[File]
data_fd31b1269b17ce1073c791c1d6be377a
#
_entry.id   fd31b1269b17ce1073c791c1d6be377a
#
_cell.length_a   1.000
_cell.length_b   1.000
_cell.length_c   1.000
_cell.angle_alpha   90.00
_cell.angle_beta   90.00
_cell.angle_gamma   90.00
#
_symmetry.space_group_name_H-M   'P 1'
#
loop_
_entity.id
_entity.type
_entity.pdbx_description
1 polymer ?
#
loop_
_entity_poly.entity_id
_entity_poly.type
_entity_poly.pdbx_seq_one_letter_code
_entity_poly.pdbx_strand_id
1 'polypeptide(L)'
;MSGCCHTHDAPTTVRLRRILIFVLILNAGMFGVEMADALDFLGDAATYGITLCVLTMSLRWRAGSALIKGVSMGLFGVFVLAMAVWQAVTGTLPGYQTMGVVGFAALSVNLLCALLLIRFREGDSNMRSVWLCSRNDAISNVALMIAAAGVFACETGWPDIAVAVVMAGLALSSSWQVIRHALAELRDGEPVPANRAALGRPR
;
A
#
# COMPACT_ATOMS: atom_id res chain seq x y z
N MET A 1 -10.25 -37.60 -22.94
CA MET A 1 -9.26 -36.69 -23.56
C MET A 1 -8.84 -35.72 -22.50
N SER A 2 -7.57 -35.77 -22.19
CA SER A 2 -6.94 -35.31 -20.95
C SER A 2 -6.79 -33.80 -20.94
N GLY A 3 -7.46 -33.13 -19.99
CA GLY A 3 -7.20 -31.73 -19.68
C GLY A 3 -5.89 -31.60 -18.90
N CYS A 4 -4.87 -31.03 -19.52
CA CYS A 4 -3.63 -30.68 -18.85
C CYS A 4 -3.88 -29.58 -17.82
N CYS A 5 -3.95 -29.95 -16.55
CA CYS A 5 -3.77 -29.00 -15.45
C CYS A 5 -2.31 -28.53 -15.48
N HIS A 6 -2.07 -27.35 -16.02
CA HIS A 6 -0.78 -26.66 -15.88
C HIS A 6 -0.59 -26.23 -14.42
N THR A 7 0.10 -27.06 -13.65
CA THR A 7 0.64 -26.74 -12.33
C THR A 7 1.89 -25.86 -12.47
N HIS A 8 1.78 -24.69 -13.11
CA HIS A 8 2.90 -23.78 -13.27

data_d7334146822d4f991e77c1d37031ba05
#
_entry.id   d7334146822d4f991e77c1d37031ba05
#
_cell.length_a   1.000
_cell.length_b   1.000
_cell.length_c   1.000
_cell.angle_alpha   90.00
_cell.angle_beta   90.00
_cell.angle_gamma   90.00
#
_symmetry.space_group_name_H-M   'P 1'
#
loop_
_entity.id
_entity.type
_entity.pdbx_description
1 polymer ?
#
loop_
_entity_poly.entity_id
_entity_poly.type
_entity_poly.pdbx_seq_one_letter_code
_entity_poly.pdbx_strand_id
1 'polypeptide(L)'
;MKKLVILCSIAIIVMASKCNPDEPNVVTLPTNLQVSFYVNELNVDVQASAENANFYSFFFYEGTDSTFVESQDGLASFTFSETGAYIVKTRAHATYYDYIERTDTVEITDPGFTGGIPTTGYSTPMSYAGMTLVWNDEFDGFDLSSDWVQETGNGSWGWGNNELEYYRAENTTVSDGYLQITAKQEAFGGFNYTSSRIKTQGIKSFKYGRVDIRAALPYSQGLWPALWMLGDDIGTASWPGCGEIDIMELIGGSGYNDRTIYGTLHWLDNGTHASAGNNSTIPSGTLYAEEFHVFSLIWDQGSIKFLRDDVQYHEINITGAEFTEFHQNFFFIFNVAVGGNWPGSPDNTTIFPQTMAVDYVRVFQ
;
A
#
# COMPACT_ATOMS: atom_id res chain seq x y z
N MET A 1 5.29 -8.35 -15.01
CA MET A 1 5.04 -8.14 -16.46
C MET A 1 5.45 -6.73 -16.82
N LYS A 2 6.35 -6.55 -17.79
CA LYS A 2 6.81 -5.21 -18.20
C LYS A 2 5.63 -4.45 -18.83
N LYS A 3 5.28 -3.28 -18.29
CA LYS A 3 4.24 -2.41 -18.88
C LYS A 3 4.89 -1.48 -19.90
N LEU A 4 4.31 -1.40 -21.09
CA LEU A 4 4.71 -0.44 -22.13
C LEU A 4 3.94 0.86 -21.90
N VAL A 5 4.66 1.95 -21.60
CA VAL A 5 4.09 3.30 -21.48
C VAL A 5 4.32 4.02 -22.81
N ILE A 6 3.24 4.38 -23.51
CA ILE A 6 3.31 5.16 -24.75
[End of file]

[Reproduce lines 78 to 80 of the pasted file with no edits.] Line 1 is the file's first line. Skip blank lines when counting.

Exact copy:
1 'polypeptide(L)'
;MKKLVILCSIAIIVMASKCNPDEPNVVTLPTNLQVSFYVNELNVDVQASAENANFYSFFFYEGTDSTFVESQDGLASFTFSETGAYIVKTRAHATYYDYIERTDTVEITDPGFTGGIPTTGYSTPMSYAGMTLVWNDEFDGFDLSSDWVQETGNGSWGWGNNELEYYRAENTTVSDGYLQITAKQEAFGGFNYTSSRIKTQGIKSFKYGRVDIRAALPYSQGLWPALWMLGDDIGTASWPGCGEIDIMELIGGSGYNDRTIYGTLHWLDNGTHASAGNNSTIPSGTLYAEEFHVFSLIWDQGSIKFLRDDVQYHEINITGAEFTEFHQNFFFIFNVAVGGNWPGSPDNTTIFPQTMAVDYVRVFQ
;